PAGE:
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It’s all hands on deck with the current COVID-19 crisis our nation is facing. Pharmacies have been identified as essential healthcare providers. This has to be the most stressful time ever experienced for many of us in healthcare. Yet pharmacists and technicians show up to work every day, doing their part. Many state pharmacy associations are providing guidance to pharmacies in their state on how to safely conduct COVID-19 testing in their stores. Point-of-care testing is a newer clinical service that some pharmacies have adopted for such diseases as influenza, strep throat, and now COVID-19.
Immunizations And Point-of-Care Testing
Immunizations in the pharmacy are the clinical service that preceded point-of-care testing. Twenty years ago it was unheard of to get a flu shot at a pharmacy. Now, according to the National Community Pharmacists Association, 73% of community pharmacies now offer immunizations.
Immunizations play a vital role in the health of communities. By providing immunizations, pharmacies can not only help people stay well by preventing infectious diseases, the service also provides much needed revenue to pharmacies. As the race to find a vaccine for COVID-19 ensues, it is imperative for pharmacists to step up to the plate and do as much as we can to keep our communities healthy.
Pharmacy Immunization Capabilities and COVID-19 Response
As of June 26, 2020, the United States leads the world in the number of COVID-19 cases and deaths, with over 2.4 million confirmed cases and more than124,000 deaths. Putting this in perspective, this exceeds the number of annual deaths due to drug overdoses and influenza combined. Dr. Robert Redfield of the CDC (Centers for Disease Control and Prevention) estimates that 5% to 8% of Americans have been infected by the virus. New Zealand has now had several new cases of COVID-19, even after having been declared coronavirus free on June 8, which suggests that the virus will continue to infect populations until there’s a vaccine.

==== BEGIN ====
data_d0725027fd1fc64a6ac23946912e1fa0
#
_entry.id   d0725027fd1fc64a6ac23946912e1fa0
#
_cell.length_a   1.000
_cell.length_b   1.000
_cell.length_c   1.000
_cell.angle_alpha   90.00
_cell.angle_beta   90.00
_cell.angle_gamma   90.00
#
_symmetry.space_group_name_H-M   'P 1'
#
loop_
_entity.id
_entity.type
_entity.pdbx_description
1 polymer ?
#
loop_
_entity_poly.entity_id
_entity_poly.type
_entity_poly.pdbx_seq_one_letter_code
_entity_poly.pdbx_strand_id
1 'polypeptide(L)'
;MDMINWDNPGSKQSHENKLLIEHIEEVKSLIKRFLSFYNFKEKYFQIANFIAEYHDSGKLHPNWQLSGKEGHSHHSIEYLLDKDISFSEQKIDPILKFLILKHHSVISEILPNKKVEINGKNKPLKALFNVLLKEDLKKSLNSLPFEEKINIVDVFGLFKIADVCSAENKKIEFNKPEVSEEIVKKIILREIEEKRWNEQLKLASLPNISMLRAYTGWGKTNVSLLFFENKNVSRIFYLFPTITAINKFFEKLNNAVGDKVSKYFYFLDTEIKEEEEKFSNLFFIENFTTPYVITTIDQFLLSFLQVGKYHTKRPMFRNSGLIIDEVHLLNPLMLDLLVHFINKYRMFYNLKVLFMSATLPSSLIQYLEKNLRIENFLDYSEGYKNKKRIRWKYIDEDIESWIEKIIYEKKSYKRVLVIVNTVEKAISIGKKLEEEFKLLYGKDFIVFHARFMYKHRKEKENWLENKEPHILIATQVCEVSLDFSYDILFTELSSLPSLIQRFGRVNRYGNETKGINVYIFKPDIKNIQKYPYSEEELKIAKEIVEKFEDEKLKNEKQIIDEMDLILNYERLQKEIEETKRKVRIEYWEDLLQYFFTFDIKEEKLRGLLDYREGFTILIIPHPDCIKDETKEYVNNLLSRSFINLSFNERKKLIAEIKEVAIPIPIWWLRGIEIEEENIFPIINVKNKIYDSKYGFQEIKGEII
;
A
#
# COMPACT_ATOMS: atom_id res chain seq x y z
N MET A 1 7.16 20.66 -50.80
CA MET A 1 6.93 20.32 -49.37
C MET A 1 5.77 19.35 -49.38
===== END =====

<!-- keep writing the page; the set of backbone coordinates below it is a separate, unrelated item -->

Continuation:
Providing immunizations could become a critically essential function of pharmacy if a vaccine for COVID-19 becomes available in the foreseeable future. Everyone who does not already have immunity will need to be vaccinated against COVD-19. I doubt that our healthcare system will be able to handle all that volume in a short period of time. COVID-19 necessitates taking all precautions to keep staff safe and healthy while offering a unique opportunity to promote and maintain the health of the community.
Establishing A Pharmacy Immunization Program
I set up my first immunization clinic at Park Pharmacy near Detroit in 2006 (we had three stores over an eleven year period, the last of which we sold to CVS in 2017). Over the years it evolved from just flu shots to flu, pneumonia and zoster, and finally we added a full line of other vaccines including travel vaccines. We met the demand of local doctor’s offices, churches, and the community at large. During the height of the H1N1 pandemic in 2009 we also vaccinated pediatric patients to meet demand from pediatric offices that could not handle the volume and referred many patients to us.